There are many things my children have done which I have never felt compelled to participate in. First, there was ballet. And well, tutus never flattered me anyway. Then they tried gymnastics and I had already been there, done that, had the groin pulls to prove it. Cheerleading? Negative. Although I have seen “parent cheer teams,” I think this is one sport best left to the young (and fast-healing).
For the most part I have been a happy spectator for their extra-curricular pursuits, cheering enthusiastically from the sidelines. Until they took up skiing, that is.
For the first time my children were participating in something that made me feel I was missing out. I missed spending time with them, I missed seeing them reach new goals, and I missed the laughter and the inside jokes. My husband was a life-long skier, and when he started taking our girls to the ski hill, I officially felt like an outsider in my own family. I hated it.
I couldn’t just easily take up skiing because I had a deep fear of it. An irrational, “don’t-try-to-convince-me-with-logical-arguments” fear. As is my way, when faced with a fear I don’t really feel the need to conquer it. I manage to live a fairly fulfilling life without heading out crocodile hunting, so why the need to wrangle land-monsters or you know, master skiing? But something kept pulling at me; something larger than my fear. Try as I might, I couldn’t shut the damn thing up. And when I listened to the voice, it had a few pretty good reasons to learn to ski:
Learning to Ski Modeled Determination for My Children
First and foremost, my decision to pick up skiing was to show my girls it could be done. I don’t ever want them to let fears hold them back (unless it’s crocodile hunting, because that’s just stupid). While it won’t be skiing for them, maybe it’ll be public speaking, or mountain climbing, or changing career paths. I shared my fears of skiing with them, and on occasion I even let it shine through on the hill. But still I persevered. If I had quit, I’d have sent the wrong message and there was no way I was going to let that happen. Ski or bust my friend, ski or bust.
Skiing is a True Family Sport
A lot of the sports my children participate in are team sports which naturally exclude parents from participation. Not so with skiing. We are involved in the process with them from start to finish which means lots and lots of family time. Last year I was able to be right beside them cheering them on and wiping their tears. They in return cheered me on and wiped a few of my tears. I am by no means a pro yet, and occasionally the girls would head off to more challenging slopes while I would remain on my trusty green circle approved beginner hills. We would then meet up at the bottom and exchange stories on another run up the lift. And who knew five minutes on a chair lift could be so revealing? If you think getting your kids in a car gets them talking, throw them on a ski lift with you when the alternative to chatter is a 150 foot drop into a tangled mass of large pine trees.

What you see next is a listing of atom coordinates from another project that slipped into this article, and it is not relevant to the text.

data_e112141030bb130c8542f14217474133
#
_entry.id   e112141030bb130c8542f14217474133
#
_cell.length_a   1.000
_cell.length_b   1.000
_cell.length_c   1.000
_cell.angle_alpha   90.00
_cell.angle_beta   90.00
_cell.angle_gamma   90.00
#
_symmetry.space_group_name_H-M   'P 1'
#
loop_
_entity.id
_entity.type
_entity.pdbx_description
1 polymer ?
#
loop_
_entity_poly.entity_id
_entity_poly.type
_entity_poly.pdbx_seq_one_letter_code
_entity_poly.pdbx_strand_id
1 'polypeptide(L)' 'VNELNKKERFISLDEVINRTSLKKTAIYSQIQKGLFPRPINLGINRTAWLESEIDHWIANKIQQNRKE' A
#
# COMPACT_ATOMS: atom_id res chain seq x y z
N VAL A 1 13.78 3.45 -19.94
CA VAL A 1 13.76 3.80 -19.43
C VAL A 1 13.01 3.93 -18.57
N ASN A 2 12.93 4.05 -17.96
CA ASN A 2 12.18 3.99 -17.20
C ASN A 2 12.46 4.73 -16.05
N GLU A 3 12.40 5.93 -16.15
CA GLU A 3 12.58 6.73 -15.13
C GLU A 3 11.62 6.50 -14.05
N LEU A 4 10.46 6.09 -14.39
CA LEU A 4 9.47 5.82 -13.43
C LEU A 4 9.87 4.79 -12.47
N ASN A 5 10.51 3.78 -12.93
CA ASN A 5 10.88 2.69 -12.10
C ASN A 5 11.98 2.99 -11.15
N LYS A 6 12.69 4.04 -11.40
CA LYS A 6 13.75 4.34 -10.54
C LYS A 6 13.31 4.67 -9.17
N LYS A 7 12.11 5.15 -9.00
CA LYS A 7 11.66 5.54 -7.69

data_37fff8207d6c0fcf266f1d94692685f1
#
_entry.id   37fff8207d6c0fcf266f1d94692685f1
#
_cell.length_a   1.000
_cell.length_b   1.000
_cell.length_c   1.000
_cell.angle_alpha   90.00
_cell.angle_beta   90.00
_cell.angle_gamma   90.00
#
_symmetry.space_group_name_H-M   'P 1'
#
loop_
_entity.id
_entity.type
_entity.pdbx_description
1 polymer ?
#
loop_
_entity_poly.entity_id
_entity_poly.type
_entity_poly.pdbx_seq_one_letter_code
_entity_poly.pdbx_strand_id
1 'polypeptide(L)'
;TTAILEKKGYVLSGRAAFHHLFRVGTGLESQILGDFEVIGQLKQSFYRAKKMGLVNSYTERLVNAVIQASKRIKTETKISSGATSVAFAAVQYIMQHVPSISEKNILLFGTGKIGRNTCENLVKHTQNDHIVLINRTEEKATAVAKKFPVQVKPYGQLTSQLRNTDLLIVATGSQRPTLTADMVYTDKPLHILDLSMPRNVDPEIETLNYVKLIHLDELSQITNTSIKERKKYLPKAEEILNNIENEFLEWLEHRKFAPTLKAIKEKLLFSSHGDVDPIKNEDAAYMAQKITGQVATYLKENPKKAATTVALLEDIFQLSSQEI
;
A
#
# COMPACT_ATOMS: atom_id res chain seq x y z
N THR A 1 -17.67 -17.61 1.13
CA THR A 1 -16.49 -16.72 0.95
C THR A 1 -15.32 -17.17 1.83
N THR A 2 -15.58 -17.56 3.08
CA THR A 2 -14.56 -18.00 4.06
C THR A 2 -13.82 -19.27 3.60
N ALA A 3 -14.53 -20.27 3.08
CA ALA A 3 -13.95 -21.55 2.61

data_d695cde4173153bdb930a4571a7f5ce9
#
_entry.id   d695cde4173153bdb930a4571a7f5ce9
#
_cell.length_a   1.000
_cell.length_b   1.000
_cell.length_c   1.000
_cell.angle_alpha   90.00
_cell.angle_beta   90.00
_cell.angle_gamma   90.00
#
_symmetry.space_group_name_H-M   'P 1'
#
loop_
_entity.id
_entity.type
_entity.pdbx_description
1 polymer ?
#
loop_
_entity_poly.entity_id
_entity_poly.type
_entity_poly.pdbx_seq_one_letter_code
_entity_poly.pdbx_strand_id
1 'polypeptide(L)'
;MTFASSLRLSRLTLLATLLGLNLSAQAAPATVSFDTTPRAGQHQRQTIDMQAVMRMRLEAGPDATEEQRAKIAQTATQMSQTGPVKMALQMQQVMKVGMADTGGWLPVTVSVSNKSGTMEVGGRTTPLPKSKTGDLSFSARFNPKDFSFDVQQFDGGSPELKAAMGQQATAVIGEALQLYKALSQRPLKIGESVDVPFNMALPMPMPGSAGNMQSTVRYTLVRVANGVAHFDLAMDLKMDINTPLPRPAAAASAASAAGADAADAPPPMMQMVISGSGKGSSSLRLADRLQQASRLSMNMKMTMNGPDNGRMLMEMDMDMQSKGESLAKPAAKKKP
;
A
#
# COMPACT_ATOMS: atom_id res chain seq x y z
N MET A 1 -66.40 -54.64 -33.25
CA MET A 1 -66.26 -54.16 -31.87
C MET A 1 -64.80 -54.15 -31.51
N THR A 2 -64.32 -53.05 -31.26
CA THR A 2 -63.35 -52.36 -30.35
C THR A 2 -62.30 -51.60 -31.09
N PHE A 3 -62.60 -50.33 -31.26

Winter is Long in Canada
Like really long. Like agonizingly, freakishly long. Last year we had our first snow fall on November 1st and it stuck around like a bad smell until the end of March. That’s five full months of shoveling driveways and cleaning cars; five full months of flannel pajamas and thick socks. It’s also a very long five months if you’re not getting outside to enjoy it. Cabin fever is a real thing; trust me. Getting outside for winter activities including skating, snowshoeing and skiing shows our kids that there is no need to avoid the outdoors, almost ever. If you dress appropriately and have a crock pot of hot cocoa waiting at home, you can handle anything winter throws at you.
Skiing is a Sport With Longevity
My first ski instructor was almost 70 years old. SEVENTY!! I’m fairly confident he was a life-long skier but watching him on the hill inspired me. After all, at 44 I was a spring chicken compared to this guy and if he was still skiing that meant that I could be doing that too. While admittedly I suffered a few bumps and bruises my first year, I definitely feel like skiing is easier on my body than running. I can see myself swooshing down slopes much longer than I see myself running up them. Added bonus: I get to use the word “swooshing” now. It’s a seriously addictive word. Watching their parents and people much, much older than their parents zipping down hills, shows my children that physical activity is a life-long pursuit. I hope I get to model that for their children.
Skiing Opens Up New Travel Destinations
Winter used to mean finding the hottest destination we could escape to for a vacation. Now we’re looking at holidays in British Columbia, Alberta, Utah and Colorado. Frankly, I wouldn’t have glanced sideways at these destinations pre-skiing. This year they actually trump a beach holiday. Who am I? I should have suspected something like this would happen when I married a skier. For my girls, this means they’ll get to see new exciting places with their family, and there is nothing better than that.